A Long Road to Success: Celebrating Gran Turismo
Back in the 1990s, most prominent racing games were largely arcade affairs. Players enjoyed the experience of games like Cruis’n USA and Ridge Racer and even Need for Speed II dropped the more realistic simulation of the original in favor of a more arcade-styled gameplay system. It’s safe to say there were very few games going the racing sim route outside of the NASCAR titles licensed for development by Electronic Arts. In 1997, that changed when a new game hit the scene that was about to start a franchise and revolutionize the hybridization of arcade elements and realistic racing simulation, not to mention become one of the most popular PlayStation games of all time. Today, we celebrate the arrival of the original Gran Turismo on North American shelves in 1998.
Gran Turismo’s story actually begins in 1992. The game took five years to develop and for much of its staff, especially game director Kazunori Yamauchi, the release day seemed to be nowhere in sight. This is due largely in part to how limited the staff was. In a 2010 interview with VentureBeat, Yamauchi revealed that there were only seven to fifteen people working on Gran Turismo at any time. This was also due in part to the drive to make a realistic racing game that was far and apart from the popular arcade style of racing games at the time. With so limited a staff and such high aspirations, Yamauchi had a mountain to climb.
In the original Gran Turismo, an arcade mode was present, as it almost had to be given the current trend, but it was negligible compared to the main mode of the game: Simulation Mode. In this mode, players must earn different levels of driver’s licenses in order to compete in higher and higher profile events. Races, tournaments, and championships had to be completed in order to earn trophies and prize money which could then be used to buy from the game’s then-huge roster of 140 licensed vehicles. In addition, players could use the money to purchase parts and customize any vehicle’s performance. The game featured only eleven tracks, but made this seem bigger by allowing races to be reversed, allowing players to take on each track from the opposite direction.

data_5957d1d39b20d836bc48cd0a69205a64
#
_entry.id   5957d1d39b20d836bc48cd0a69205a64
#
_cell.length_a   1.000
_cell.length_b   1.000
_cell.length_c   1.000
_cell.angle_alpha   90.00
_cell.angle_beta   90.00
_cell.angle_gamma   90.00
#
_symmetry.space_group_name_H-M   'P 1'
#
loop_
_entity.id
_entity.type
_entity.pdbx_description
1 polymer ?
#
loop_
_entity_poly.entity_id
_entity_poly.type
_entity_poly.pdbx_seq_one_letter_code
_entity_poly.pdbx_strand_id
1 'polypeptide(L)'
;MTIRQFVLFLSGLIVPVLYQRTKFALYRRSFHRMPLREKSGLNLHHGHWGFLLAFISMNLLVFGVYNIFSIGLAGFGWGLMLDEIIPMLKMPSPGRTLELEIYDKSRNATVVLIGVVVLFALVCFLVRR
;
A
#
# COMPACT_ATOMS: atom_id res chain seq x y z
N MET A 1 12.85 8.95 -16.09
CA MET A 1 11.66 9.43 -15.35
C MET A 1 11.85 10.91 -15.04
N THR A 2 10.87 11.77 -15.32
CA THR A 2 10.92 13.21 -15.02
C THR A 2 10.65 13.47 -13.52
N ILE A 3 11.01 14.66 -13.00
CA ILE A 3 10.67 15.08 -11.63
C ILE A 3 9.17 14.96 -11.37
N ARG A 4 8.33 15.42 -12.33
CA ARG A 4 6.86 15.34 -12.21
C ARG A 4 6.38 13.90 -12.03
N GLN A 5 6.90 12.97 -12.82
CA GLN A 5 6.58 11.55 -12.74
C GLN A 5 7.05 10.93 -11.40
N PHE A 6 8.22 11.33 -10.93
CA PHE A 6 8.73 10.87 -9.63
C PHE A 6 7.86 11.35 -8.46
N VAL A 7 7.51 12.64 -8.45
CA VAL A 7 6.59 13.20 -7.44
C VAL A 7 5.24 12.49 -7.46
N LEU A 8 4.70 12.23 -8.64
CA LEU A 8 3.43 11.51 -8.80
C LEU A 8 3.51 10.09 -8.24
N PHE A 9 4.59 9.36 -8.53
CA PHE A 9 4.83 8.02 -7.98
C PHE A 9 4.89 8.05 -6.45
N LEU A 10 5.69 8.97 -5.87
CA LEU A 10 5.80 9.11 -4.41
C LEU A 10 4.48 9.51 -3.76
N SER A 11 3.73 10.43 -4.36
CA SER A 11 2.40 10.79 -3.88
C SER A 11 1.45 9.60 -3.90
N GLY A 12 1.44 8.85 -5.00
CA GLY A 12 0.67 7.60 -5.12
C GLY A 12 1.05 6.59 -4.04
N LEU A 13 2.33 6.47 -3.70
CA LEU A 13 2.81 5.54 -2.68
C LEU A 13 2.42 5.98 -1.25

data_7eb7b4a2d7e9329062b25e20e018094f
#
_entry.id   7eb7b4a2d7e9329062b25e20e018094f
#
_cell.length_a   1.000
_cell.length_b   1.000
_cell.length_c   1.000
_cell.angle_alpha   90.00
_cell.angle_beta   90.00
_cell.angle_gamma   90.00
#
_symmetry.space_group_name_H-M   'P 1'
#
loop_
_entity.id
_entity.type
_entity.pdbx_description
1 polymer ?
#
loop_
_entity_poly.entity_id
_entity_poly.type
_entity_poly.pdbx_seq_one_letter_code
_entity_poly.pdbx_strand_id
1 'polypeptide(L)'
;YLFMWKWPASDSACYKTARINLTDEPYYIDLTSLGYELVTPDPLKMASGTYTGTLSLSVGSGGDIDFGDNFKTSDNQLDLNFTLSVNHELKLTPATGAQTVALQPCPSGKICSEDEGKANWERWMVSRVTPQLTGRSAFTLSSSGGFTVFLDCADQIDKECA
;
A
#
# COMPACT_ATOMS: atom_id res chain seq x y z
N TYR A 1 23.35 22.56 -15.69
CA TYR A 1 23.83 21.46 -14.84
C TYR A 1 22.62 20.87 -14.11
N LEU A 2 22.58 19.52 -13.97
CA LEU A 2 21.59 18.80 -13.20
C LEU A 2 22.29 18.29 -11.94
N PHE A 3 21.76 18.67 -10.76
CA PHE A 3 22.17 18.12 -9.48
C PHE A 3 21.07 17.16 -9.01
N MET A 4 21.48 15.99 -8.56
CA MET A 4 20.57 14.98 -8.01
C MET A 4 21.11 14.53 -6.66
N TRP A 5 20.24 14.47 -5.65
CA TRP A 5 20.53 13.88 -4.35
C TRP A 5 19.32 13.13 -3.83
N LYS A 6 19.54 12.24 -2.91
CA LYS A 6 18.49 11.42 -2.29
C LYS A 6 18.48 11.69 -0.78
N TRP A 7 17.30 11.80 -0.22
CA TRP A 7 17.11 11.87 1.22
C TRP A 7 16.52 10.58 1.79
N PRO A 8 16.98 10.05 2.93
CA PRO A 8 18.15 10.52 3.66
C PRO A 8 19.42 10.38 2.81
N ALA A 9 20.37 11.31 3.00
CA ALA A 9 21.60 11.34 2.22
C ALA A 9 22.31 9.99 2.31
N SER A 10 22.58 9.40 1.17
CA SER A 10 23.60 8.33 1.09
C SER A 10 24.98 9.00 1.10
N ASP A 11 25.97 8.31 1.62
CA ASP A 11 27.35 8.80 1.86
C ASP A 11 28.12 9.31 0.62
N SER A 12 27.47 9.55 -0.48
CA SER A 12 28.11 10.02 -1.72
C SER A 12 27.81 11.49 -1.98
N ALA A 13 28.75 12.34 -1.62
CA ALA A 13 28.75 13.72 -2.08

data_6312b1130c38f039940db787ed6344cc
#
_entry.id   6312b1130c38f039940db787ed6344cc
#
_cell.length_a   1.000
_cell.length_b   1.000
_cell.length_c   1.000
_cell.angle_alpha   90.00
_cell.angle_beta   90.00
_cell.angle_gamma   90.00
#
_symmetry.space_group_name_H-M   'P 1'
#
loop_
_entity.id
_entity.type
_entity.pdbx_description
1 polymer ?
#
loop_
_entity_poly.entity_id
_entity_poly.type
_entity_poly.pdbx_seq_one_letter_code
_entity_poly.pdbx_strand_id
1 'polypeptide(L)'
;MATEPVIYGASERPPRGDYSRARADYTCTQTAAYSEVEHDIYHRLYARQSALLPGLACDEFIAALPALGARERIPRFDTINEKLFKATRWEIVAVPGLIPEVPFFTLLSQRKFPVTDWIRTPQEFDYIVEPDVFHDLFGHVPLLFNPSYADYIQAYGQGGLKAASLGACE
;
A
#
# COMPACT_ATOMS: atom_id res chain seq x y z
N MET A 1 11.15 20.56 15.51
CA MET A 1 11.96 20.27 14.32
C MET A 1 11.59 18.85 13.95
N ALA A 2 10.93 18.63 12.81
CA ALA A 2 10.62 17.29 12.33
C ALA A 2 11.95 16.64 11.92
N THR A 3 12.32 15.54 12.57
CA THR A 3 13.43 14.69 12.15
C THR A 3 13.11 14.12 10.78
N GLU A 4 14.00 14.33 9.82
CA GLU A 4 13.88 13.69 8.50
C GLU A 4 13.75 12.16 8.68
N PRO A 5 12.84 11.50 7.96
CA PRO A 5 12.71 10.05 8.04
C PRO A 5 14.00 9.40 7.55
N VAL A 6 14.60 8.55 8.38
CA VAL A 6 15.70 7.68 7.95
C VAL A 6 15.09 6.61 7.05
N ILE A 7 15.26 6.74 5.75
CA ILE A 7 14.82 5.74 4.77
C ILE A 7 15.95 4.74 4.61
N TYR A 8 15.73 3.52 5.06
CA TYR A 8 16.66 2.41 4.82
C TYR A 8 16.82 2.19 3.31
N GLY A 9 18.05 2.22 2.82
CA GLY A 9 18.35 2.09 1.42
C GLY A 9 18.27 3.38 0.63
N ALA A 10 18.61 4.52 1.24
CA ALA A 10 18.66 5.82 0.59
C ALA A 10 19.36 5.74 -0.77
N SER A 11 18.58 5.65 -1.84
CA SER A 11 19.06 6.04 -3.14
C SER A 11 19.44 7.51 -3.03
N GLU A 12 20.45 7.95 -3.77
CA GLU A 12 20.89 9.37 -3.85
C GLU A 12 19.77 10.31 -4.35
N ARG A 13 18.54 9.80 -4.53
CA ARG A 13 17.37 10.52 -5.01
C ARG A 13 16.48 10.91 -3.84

Going against popular racing games at the time with so much time and money invested, Gran Turismo was most certainly a risk, but it was one that paid off in full. The game was applauded and thoroughly praised by critics. It currently sits at almost 95% on GameRankings, making it the highest rated racing game of all time. Additionally, it had already shipped over 10.8 million units in 2008 according to PC World, making it the highest selling PlayStation game, even against the likes of Final Fantasy VII and Resident Evil.
The original Gran Turismo was an arduous journey with limited resources the whole way. That can and has spelled disaster for many projects in the past, but Gran Turismo came through in a way that most developers can only dream of. It single-handedly established Kazunori Yamauchi’s new studio, Polyphony Digital, which has had staff of over 100 members working on the series ever since, far from the handful of people working on the original. The series is coming up on seven core entries with nine spin-off games. The modern games feature enormous leaps in technology with almost unparalleled realism, but we can’t possibly forget that it all started with a hard five year journey to create something outside the norm.